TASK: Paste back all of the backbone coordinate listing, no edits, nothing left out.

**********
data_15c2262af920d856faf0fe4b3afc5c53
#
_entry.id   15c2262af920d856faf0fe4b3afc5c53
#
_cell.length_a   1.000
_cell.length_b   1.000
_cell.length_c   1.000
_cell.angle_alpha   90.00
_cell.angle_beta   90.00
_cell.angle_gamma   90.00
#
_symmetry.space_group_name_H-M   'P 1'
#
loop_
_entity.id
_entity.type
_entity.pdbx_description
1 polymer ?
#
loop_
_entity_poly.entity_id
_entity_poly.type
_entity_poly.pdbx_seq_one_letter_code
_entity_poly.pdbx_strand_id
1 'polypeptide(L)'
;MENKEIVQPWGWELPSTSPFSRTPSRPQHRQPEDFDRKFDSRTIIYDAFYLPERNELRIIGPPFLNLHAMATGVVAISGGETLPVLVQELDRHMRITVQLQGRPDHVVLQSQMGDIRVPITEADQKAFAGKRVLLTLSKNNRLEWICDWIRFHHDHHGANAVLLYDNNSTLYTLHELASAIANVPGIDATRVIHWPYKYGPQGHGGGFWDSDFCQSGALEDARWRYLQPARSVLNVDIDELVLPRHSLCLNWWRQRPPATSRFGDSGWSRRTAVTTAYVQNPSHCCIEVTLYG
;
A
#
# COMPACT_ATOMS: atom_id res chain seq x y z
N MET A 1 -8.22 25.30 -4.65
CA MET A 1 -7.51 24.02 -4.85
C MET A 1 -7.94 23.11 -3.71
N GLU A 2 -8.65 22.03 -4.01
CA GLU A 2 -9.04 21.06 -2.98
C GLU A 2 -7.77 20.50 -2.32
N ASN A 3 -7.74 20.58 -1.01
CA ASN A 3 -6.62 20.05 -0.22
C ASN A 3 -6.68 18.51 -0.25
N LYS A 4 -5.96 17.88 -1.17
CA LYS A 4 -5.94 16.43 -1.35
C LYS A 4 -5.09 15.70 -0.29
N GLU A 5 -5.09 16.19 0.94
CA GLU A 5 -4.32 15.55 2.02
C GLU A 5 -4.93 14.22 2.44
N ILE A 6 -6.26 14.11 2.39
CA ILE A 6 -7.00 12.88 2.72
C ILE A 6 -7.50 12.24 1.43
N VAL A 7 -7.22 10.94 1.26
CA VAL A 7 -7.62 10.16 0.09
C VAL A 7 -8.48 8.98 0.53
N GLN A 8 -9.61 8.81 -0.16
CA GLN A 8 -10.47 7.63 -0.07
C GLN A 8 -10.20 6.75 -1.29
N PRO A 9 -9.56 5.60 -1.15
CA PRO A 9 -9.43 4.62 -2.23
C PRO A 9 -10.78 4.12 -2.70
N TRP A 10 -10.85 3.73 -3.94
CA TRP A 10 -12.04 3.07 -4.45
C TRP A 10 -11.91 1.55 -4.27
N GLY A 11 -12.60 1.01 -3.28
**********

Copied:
data_15c2262af920d856faf0fe4b3afc5c53
#
_entry.id   15c2262af920d856faf0fe4b3afc5c53
#
_cell.length_a   1.000
_cell.length_b   1.000
_cell.length_c   1.000
_cell.angle_alpha   90.00
_cell.angle_beta   90.00
_cell.angle_gamma   90.00
#
_symmetry.space_group_name_H-M   'P 1'
#
loop_
_entity.id
_entity.type
_entity.pdbx_description
1 polymer ?
#
loop_
_entity_poly.entity_id
_entity_poly.type
_entity_poly.pdbx_seq_one_letter_code
_entity_poly.pdbx_strand_id
1 'polypeptide(L)'
;MENKEIVQPWGWELPSTSPFSRTPSRPQHRQPEDFDRKFDSRTIIYDAFYLPERNELRIIGPPFLNLHAMATGVVAISGGETLPVLVQELDRHMRITVQLQGRPDHVVLQSQMGDIRVPITEADQKAFAGKRVLLTLSKNNRLEWICDWIRFHHDHHGANAVLLYDNNSTLYTLHELASAIANVPGIDATRVIHWPYKYGPQGHGGGFWDSDFCQSGALEDARWRYLQPARSVLNVDIDELVLPRHSLCLNWWRQRPPATSRFGDSGWSRRTAVTTAYVQNPSHCCIEVTLYG
;
A
#
# COMPACT_ATOMS: atom_id res chain seq x y z
N MET A 1 -8.22 25.30 -4.65
CA MET A 1 -7.51 24.02 -4.85
C MET A 1 -7.94 23.11 -3.71
N GLU A 2 -8.65 22.03 -4.01
CA GLU A 2 -9.04 21.06 -2.98
C GLU A 2 -7.77 20.50 -2.32
N ASN A 3 -7.74 20.58 -1.01
CA ASN A 3 -6.62 20.05 -0.22
C ASN A 3 -6.68 18.51 -0.25
N LYS A 4 -5.96 17.88 -1.17
CA LYS A 4 -5.94 16.43 -1.35
C LYS A 4 -5.09 15.70 -0.29
N GLU A 5 -5.09 16.19 0.94
CA GLU A 5 -4.32 15.55 2.02
C GLU A 5 -4.93 14.22 2.44
N ILE A 6 -6.26 14.11 2.39
CA ILE A 6 -7.00 12.88 2.72
C ILE A 6 -7.50 12.24 1.43
N VAL A 7 -7.22 10.94 1.26
CA VAL A 7 -7.62 10.16 0.09
C VAL A 7 -8.48 8.98 0.53
N GLN A 8 -9.61 8.81 -0.16
CA GLN A 8 -10.47 7.63 -0.07
C GLN A 8 -10.20 6.75 -1.29
N PRO A 9 -9.56 5.60 -1.15
CA PRO A 9 -9.43 4.62 -2.23
C PRO A 9 -10.78 4.12 -2.70
N TRP A 10 -10.85 3.73 -3.94
CA TRP A 10 -12.04 3.07 -4.45
C TRP A 10 -11.91 1.55 -4.27
N GLY A 11 -12.60 1.01 -3.28